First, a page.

This site is a static archive. Visit the current IWW website at ▸
Skip to main content

IWW Cultural Icons

The IWW's history is rich and colorful, with a large collection of cultural icons that are deeply embedded in US and World labor history. Each of these icons has a detailed story and an explanation.  Here we briefly introduce you to the more famous IWW icons and offer some explanations of their origin, as well as suggested further reading:

The "Wobbly" Nickname - Members of the IWW have been collectively known as "the Wobblies" and very often we get asked how we got that nickname and where it arose.  Here are some theories.

Joe Hill - The IWW, being a no-holds barred, proud and revolutionary, class struggle oriented, industrial union has brought on no shortage of state and capitalist repression throughout its history and we have generated many martyrs as a result.  Here we explore the phenomena of our most famous martyr.

The Little Red Songbook - The IWW has long been known as "the singing union" for good reason.  Since the early 1910s, the IWW has published at least 38 editions of this famous collection of labor hymns and anthems, and yes, always with a bright red cover!

Solidarity Forever - one of Organized Labor's most famous anthems (set to the tune of "John Brown's Body"--better known as the Battle Hymn of the Republic) was penned by our very own Ralph Chaplin in 1915. 

"Soap Boxing" and Free Speech Fights - The First Amendment to the Bill of Rights to the Constitution of the United States of America supposedly grants citizens the right to peacefully assemble, petition for a redress of grievances, and speek freely without government censorship, but workers in the US (and elsewhere) have always had to fight to assert these rights when challenging the capitalist class.  The IWW's "free speech fights" are the stuff of legend and lore.  Here we briefly explore these events.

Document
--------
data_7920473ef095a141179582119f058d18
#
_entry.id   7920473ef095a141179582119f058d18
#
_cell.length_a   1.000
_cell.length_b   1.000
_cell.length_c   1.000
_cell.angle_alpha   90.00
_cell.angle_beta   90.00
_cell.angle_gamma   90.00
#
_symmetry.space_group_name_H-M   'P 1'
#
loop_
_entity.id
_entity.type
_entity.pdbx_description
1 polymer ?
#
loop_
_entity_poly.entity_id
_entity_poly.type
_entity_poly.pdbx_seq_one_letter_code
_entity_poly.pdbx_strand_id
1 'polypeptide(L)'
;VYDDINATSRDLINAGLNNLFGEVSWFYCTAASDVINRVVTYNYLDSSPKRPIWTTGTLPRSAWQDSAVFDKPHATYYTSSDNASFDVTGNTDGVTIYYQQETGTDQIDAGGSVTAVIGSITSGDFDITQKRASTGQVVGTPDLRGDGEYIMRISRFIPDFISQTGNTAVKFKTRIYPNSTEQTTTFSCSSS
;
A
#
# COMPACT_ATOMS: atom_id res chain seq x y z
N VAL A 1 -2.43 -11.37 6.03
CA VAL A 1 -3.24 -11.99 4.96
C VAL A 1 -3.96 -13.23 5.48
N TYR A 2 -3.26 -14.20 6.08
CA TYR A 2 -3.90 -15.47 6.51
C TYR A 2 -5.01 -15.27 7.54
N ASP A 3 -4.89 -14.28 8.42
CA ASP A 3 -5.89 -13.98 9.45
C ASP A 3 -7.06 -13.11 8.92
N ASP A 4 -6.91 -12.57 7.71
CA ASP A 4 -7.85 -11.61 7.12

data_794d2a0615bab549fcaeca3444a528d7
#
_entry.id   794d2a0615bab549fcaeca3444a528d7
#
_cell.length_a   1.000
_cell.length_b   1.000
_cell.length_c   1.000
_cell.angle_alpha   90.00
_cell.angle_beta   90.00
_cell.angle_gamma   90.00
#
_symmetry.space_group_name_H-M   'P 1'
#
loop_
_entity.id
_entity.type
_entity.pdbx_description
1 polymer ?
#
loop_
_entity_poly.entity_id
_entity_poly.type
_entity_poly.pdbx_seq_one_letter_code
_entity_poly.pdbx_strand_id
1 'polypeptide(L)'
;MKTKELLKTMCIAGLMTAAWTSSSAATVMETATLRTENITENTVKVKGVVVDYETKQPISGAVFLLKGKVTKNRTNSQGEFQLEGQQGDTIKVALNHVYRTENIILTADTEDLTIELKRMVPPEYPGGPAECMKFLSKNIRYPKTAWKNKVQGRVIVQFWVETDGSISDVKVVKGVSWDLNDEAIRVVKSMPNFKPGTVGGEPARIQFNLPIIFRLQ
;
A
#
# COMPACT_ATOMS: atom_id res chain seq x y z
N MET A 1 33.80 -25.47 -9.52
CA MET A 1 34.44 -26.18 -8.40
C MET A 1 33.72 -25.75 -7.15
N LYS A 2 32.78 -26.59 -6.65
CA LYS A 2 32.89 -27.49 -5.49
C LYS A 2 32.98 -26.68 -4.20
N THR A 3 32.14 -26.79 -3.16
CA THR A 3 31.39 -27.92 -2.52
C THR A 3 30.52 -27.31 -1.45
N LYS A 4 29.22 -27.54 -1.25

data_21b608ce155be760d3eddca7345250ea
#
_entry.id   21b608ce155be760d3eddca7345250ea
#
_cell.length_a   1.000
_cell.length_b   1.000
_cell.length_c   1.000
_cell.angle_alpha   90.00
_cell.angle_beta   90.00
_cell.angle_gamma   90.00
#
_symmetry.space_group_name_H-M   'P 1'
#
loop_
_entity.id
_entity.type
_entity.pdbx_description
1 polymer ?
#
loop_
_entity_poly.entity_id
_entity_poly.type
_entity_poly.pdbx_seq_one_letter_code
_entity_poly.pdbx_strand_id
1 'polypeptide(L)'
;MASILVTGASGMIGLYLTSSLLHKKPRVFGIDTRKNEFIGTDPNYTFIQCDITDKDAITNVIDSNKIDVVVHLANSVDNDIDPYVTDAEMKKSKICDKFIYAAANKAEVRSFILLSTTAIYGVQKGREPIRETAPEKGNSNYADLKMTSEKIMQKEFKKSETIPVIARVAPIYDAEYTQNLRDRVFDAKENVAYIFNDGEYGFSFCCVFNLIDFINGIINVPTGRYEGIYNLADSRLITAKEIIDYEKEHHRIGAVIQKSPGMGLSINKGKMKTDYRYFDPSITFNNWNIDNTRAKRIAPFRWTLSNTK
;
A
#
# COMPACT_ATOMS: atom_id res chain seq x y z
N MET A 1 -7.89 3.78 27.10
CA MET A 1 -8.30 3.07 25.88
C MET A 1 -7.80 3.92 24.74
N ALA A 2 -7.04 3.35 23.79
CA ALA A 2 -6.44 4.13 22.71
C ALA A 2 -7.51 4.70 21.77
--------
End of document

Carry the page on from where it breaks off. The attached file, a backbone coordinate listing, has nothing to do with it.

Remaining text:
Hoboes - The IWW has a long cultural association with Hoboes and Hobo culture.  This is not accidental; in fact, there is a logical, historical, economic explanation for the  IWW's affinity with those who "ride the rails".

The Black Cat - Sometimes known as "sab-kitty", or "sabo-tabby", the IWW's frequent use of the black cat to symbolize "sabotage" (direct action at the point of production, not destruction of machinery or property) is explained.

The Wooden Shoe - Sometimes also known as the "sabot" the root word of "sabotage" is explained, but it does not actually derive from incidents of workers throwing these wooden clogs into machines to hinder their operation, despite romantic myth.

Silent Agitators - The IWW's use of colorfully (well, red and black at least) graphic stickers to communicate silently with other members and potential members, their origins, and their artistry (for example, many were designed and drawn by Ralph Chaplin) are briefly explored.

Mr. Block - Here we briefly describe the IWW artist Ernest Riebe created cartoon character, Mr. Block: the dense worker who doesn't ever seem to get the IWW, class consciousness, or that the employing class is not his friend.

Direct Action and Sabotage - Despite what you have heard, sabotage is not destruction of property or machines (and the IWW does not endorse or condone such actions). It is the collective withdrawal of efficiency by the workers at the point of production.  Here we discuss this loaded and controversial concept.

The General Strike - Labor's most powerful and potent weapon was not created by the IWW, but IWW members William "Big Bill" Haywood and Ralph Chaplin defined and explained the concept better than anyone else at their time, and the IWW has historically been the most consistent advocate for the use of the tactic.  Here we offer their original and unabridged writings on labor's ultimate weapon.

The Industrial Worker - The IWW's current official newspaper is not the original nor is it the only existing official periodical publication, but it is the longest continuously existings uch publication.  here we give a brief description of our much beloved (and sometimes much maligned) newspaper.

IWW.ORG - since 1995, the IWW has maintained an internet presence.  The IWW is only the second union in the world (the first was an Israeli teacher's union local--but the IWW's was the first international union website).  Here we give a brief history of our website, thus explaining how the IWW pioneered the "virtual" soapbox as well.